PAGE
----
Spring Lamb Á La Broche Aux Primeurs
Château Croton Grancey 1955

Salade Mimosa
Dom Pérignon 1952

Strawberies Romanoff
Petits Fours Secs

Joining President and Mrs. Kennedy and the Prince and Princess of Monaco for lunch were Senator and Mrs. Claiborne Pell, Mr. and Mrs. Franklin Delano Roosevelt Jr. (the third of Mr. Roosevelt’s five wives), movie producer and director Fred Coe and his wife, and Mr. William Walton, a journalist, painter, and close friend of the president. Princess Grace, the actress Grace Kelly before her marriage, wore a fringed green jacket over a matching sheath dress, white gloves, and an unusual white turban featuring a froth of curled feathers or ribbons. (The hat was a definite fashion faux pas.) Mrs. Kennedy’s social secretary, Letitia Baldrige, in her conversations with the President the week before the luncheon, had jokingly referred to Prince Rainier of Monaco numerous times as Prince Reindeer. At one point during lunch the president turned to respond to Prince Rainer and out slipped “Prince Reindeer.” For a few days after the luncheon, Miss Baldrige was not one of the president’s favorite people. Four years later in an interview, Princess Grace was able to recall every detail of the lunch including all the dishes she had eaten. By that measure, the lunch was a huge success.

A Sampling of Recipes from the First Ladies, and a Few from the Presidents, too!

The George Washington Administration: Martha Washington and Nelly Custis Lewis

Martha Dandridge Custis Washington was a plump widow with two children when George Washington married her. She not only brought property and elite social status to the match, she brought vast property holdings, too. A self-described “old-fashioned Virginia house-keeper,” she was experienced in handling a large household and was a much admired if somewhat reserved hostess. At fifty-eight, Lady Washington was a grandmother when her husband became president. She never resided in the White House, but she managed the first two presidential mansions, first in New York City, and later in Philadelphia, with a the help of many servants as well as her own personal slaves brought north from Virginia. Her “receipt book” was filled with directions for making cakes, fools, hartychoakes, oly-kocks, possets, trifles, and chickin frykasies.

Nelly Custis was Martha’s granddaughter, George Washington’s beloved step-granddaughter. She described the average day for George Washington at Mount Vernon: “He rose before sunrise, always wrote or read until 7 in summer or half past seven in winter. His breakfast was then ready—he ate three small mush cakes (Indian meal) swimming in butter and honey, drank three cups of tea without cream . . .”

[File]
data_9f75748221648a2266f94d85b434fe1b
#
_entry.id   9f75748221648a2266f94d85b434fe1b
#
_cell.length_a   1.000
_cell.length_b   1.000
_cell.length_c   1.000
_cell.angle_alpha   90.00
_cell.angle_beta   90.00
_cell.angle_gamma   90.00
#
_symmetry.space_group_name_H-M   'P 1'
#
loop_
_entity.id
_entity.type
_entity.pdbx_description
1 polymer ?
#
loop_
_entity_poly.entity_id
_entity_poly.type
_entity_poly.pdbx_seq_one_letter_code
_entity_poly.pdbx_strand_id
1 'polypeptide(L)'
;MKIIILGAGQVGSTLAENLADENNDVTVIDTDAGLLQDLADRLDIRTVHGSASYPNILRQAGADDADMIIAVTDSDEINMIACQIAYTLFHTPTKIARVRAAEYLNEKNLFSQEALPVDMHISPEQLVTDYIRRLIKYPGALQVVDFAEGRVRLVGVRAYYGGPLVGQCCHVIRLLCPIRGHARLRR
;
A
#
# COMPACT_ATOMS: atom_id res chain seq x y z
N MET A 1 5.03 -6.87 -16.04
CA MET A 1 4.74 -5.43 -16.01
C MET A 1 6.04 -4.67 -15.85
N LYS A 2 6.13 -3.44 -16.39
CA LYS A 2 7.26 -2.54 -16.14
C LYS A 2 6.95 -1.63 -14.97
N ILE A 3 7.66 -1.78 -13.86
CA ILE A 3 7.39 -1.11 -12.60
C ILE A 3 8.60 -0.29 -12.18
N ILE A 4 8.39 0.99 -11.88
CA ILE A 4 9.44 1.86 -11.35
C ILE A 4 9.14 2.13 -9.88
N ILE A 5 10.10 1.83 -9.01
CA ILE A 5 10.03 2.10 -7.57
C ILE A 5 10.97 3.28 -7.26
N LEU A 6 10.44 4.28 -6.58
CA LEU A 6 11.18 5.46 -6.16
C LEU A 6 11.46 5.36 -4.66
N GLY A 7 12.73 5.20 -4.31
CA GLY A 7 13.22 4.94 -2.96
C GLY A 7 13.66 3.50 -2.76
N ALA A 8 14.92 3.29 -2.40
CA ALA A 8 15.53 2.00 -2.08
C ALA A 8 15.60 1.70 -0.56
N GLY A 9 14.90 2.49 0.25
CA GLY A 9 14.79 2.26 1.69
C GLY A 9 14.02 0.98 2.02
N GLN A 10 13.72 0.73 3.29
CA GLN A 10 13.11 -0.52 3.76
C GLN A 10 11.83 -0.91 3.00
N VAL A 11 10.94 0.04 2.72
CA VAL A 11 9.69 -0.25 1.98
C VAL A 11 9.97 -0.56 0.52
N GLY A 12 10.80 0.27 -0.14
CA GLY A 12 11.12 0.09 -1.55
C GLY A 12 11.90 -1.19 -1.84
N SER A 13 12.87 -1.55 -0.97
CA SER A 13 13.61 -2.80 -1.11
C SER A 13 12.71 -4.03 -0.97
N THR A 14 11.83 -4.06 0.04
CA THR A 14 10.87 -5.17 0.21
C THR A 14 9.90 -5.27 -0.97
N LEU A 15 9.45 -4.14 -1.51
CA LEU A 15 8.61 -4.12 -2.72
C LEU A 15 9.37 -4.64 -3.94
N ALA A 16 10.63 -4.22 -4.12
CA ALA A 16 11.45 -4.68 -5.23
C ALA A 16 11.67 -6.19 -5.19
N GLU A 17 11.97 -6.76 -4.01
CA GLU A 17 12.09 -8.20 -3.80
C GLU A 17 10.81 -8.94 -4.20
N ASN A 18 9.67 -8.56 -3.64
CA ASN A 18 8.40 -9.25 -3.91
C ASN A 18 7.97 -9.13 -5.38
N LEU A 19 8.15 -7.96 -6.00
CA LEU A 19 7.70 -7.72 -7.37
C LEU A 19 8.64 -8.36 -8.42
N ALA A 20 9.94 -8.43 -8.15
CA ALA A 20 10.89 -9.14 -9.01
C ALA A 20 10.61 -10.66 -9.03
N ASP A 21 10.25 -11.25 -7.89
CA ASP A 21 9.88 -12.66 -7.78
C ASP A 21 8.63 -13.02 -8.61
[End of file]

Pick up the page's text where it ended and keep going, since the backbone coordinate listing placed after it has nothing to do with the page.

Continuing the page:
The Thomas Jefferson Administration: Martha Jefferson Randolph and Thomas Jefferson

The Virginia Housewife was Martha Jefferson Randolph’s cookbook. As one of Thomas Jefferson’s daughters, Martha Randolph occasionally acted as the White House hostess for her father during his time as president. The cookbook was published as a gift of her sister-in-law, and her father could not help but jot down his own recipes on the some of the blank pages in the book.

Read Martha Jefferson Randolph’s recipes (including Macaroni, Chicken Pudding, and Gooseberry Fool) and Thomas Jefferson’s recipes (including Cabbage Pudding and Ice Cream).

The Rutherford B. Hayes Administration: Lucy Web Hayes

Lucy Hayes was the first first lady to graduate from college at nineteen with high honors from the Wesleyan Female College in Cincinnati, Ohio. Although she believed in women’s intellectual abilities in an era when women’s capabilities were questioned by many, she, like many women in the 19th century, was not yet liberated. She wrote, “Woman’s mind is as strong as man’sequal in all things and his superior in some.” Mrs. Hayes promoted simple American fare in the family’s private dining, but state dinners were executed and served in the French style with one exception no wine or alcoholic beverages were given to guests at the White House. Her temperance attitude earned her the nickname Lemonade Lucy, and many a White House visitor was disappointed that the president approved her stance.

Read Lucy Web Hayes’ recipes (which include Corn Bread and Oyster Stew).

The Franklin Roosevelt Administration: Henrietta Nesbitt

When meat was rationed during World War II, the White House had to stretch its meat allotment, too. But Mrs. Nesbitt, Roosevelt’s housekeeper, said that she would not skimp on the president’s food if she could help it others would have to sacrifice because she did not want to worry him about food. According to Mrs. Nesbitt, favorite White House meat-stretcher foods were: “stuffed peppers, stew, ham scallop, noodles and mushrooms with chicken scraps, spaghetti with meat-cakes cut down from the ‘good old American size’ to mere marbles, curries or omelets with meat tidbits croquettes for a sustaining meal in themselves minestrone soup or fish chowders, ‘both good meals in themselves’ creamed cheeses (soft ones weren’t rationed) for a satisfying light meal gumbo z’herbes (good light meal for children if less spiced) stuffed eggs (meat bits for stuffing) baked beans, deviled meats and casseroles.”